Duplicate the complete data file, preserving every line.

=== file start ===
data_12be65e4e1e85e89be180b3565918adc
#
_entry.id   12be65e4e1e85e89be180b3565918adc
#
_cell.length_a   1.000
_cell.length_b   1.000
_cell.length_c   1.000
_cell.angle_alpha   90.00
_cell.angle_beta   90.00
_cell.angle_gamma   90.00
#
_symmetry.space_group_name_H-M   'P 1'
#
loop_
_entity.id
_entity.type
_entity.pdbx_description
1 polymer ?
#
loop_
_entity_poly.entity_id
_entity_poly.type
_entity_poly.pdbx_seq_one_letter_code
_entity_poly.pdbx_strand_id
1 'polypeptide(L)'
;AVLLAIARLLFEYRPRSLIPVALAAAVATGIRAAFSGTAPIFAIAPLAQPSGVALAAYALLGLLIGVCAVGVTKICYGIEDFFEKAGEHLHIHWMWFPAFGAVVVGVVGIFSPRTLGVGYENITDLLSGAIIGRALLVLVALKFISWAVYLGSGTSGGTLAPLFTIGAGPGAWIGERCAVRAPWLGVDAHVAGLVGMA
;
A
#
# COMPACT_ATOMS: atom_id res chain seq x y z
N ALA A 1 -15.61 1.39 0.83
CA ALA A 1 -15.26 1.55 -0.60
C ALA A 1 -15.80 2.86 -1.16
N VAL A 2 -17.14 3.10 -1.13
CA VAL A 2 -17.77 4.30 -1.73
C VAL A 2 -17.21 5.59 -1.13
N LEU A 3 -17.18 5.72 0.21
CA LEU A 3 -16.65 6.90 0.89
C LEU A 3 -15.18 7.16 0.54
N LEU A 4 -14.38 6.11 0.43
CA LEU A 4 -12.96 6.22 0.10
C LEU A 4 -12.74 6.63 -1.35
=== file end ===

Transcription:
data_12be65e4e1e85e89be180b3565918adc
#
_entry.id   12be65e4e1e85e89be180b3565918adc
#
_cell.length_a   1.000
_cell.length_b   1.000
_cell.length_c   1.000
_cell.angle_alpha   90.00
_cell.angle_beta   90.00
_cell.angle_gamma   90.00
#
_symmetry.space_group_name_H-M   'P 1'
#
loop_
_entity.id
_entity.type
_entity.pdbx_description
1 polymer ?
#
loop_
_entity_poly.entity_id
_entity_poly.type
_entity_poly.pdbx_seq_one_letter_code
_entity_poly.pdbx_strand_id
1 'polypeptide(L)'
;AVLLAIARLLFEYRPRSLIPVALAAAVATGIRAAFSGTAPIFAIAPLAQPSGVALAAYALLGLLIGVCAVGVTKICYGIEDFFEKAGEHLHIHWMWFPAFGAVVVGVVGIFSPRTLGVGYENITDLLSGAIIGRALLVLVALKFISWAVYLGSGTSGGTLAPLFTIGAGPGAWIGERCAVRAPWLGVDAHVAGLVGMA
;
A
#
# COMPACT_ATOMS: atom_id res chain seq x y z
N ALA A 1 -15.61 1.39 0.83
CA ALA A 1 -15.26 1.55 -0.60
C ALA A 1 -15.80 2.86 -1.16
N VAL A 2 -17.14 3.10 -1.13
CA VAL A 2 -17.77 4.30 -1.73
C VAL A 2 -17.21 5.59 -1.13
N LEU A 3 -17.18 5.72 0.21
CA LEU A 3 -16.65 6.90 0.89
C LEU A 3 -15.18 7.16 0.54
N LEU A 4 -14.38 6.11 0.43
CA LEU A 4 -12.96 6.22 0.10
C LEU A 4 -12.74 6.63 -1.35